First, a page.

What is a Primary Source?
Primary sources are "fundamental, authoritative documents relating to a subject, ...e.g., original records, contemporary documents, etc." (Young, Heartsill, ed. The ALA Glossary of Library and Information Science. Chicago: American Library Association, 1983, p.176). Primary source documents are first-hand accounts by a direct participant or witness and may include letters, diaries, interviews, photographs, films, maps, government documents, field notes, and more.
Primary sources generally are uninterpreted. Analysis and context may be provided in secondary source books and journal articles. For the sciences, however, primary sources also include the original account of a research study, typically published as an article in a scholarly journal. Find a fuller explanation in the SUNY Albany and Virginia Polytechnic resources below.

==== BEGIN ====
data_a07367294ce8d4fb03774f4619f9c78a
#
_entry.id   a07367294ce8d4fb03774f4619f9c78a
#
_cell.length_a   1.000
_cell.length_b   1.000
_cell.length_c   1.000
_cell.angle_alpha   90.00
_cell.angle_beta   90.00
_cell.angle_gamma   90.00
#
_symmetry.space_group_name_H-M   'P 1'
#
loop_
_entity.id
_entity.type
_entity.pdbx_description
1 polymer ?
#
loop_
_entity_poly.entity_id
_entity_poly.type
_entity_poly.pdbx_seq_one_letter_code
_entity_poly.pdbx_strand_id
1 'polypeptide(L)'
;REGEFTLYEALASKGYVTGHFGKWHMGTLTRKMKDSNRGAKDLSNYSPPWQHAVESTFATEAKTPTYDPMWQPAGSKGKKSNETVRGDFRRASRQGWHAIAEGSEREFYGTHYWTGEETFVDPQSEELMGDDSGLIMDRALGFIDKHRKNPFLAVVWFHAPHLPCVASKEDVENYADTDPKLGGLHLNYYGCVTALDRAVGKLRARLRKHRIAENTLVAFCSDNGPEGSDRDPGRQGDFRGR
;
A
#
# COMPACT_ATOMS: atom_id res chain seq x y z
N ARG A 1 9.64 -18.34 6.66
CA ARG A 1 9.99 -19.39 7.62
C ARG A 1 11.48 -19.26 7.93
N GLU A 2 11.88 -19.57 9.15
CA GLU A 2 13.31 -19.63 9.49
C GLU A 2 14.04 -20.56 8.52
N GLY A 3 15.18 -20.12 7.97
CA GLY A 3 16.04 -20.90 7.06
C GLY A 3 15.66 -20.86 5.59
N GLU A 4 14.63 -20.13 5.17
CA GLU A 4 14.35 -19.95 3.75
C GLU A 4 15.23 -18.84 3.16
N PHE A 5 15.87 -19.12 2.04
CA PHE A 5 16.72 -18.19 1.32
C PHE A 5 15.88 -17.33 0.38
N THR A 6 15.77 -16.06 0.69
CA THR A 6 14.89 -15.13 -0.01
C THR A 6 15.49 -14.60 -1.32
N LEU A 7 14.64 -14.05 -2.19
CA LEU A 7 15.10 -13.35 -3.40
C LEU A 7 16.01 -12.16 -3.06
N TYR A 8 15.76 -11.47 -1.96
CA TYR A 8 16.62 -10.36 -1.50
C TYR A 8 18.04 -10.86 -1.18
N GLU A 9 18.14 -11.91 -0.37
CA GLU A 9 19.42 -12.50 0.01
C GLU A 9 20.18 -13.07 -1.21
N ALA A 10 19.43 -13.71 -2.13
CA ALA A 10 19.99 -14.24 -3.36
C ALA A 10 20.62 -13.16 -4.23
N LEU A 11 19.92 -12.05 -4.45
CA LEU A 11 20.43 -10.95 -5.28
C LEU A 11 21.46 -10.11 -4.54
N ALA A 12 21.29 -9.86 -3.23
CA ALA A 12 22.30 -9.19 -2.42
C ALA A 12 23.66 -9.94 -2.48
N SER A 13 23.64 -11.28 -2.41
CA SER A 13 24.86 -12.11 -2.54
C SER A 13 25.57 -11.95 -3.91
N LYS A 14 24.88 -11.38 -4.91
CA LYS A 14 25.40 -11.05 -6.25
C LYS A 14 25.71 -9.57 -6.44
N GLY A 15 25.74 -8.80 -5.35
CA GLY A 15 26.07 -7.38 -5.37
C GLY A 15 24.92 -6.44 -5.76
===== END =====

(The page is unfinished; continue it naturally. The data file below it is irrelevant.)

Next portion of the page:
For the arts, history, and humanities, original primary source documents usually are housed in museums, archives, restricted library collections, and government offices. Reproductions of primary source documents often can be found in online digital collections, microform collections, books, and other secondary works.
Special Collections on Microform
Descriptive guides are available for most microform collections at Index Reference shelf 13. The Library Catalog also includes records for documents found in the following collections:
- American Culture Series
- History of Women
- Human Relations Area Files
- Slavery Source Materials
Selected newspaper indexes can be found at Index Reference shelf 11.
Relevant Database Limiters
In addition to the example shown below, check database document type limiters for relevant categories such as speech or interview.